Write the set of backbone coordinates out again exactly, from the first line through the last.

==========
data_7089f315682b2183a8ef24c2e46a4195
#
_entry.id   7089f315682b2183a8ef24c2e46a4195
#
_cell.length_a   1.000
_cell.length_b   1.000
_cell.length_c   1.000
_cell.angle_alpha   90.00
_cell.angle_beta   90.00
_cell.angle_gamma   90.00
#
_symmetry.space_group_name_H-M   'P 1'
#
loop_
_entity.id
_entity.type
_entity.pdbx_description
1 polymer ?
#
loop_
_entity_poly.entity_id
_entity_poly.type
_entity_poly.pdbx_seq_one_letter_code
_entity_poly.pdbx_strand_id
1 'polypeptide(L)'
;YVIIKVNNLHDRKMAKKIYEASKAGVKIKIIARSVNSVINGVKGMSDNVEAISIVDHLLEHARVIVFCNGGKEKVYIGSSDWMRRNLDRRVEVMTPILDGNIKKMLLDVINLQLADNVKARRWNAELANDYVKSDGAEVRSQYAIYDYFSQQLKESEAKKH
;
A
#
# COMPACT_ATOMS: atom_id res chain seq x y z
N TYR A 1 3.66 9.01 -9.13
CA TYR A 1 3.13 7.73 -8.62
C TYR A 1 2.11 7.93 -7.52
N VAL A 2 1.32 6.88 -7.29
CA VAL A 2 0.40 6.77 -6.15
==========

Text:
data_7089f315682b2183a8ef24c2e46a4195
#
_entry.id   7089f315682b2183a8ef24c2e46a4195
#
_cell.length_a   1.000
_cell.length_b   1.000
_cell.length_c   1.000
_cell.angle_alpha   90.00
_cell.angle_beta   90.00
_cell.angle_gamma   90.00
#
_symmetry.space_group_name_H-M   'P 1'
#
loop_
_entity.id
_entity.type
_entity.pdbx_description
1 polymer ?
#
loop_
_entity_poly.entity_id
_entity_poly.type
_entity_poly.pdbx_seq_one_letter_code
_entity_poly.pdbx_strand_id
1 'polypeptide(L)'
;YVIIKVNNLHDRKMAKKIYEASKAGVKIKIIARSVNSVINGVKGMSDNVEAISIVDHLLEHARVIVFCNGGKEKVYIGSSDWMRRNLDRRVEVMTPILDGNIKKMLLDVINLQLADNVKARRWNAELANDYVKSDGAEVRSQYAIYDYFSQQLKESEAKKH
;
A
#
# COMPACT_ATOMS: atom_id res chain seq x y z
N TYR A 1 3.66 9.01 -9.13
CA TYR A 1 3.13 7.73 -8.62
C TYR A 1 2.11 7.93 -7.52
N VAL A 2 1.32 6.88 -7.29
CA VAL A 2 0.40 6.77 -6.15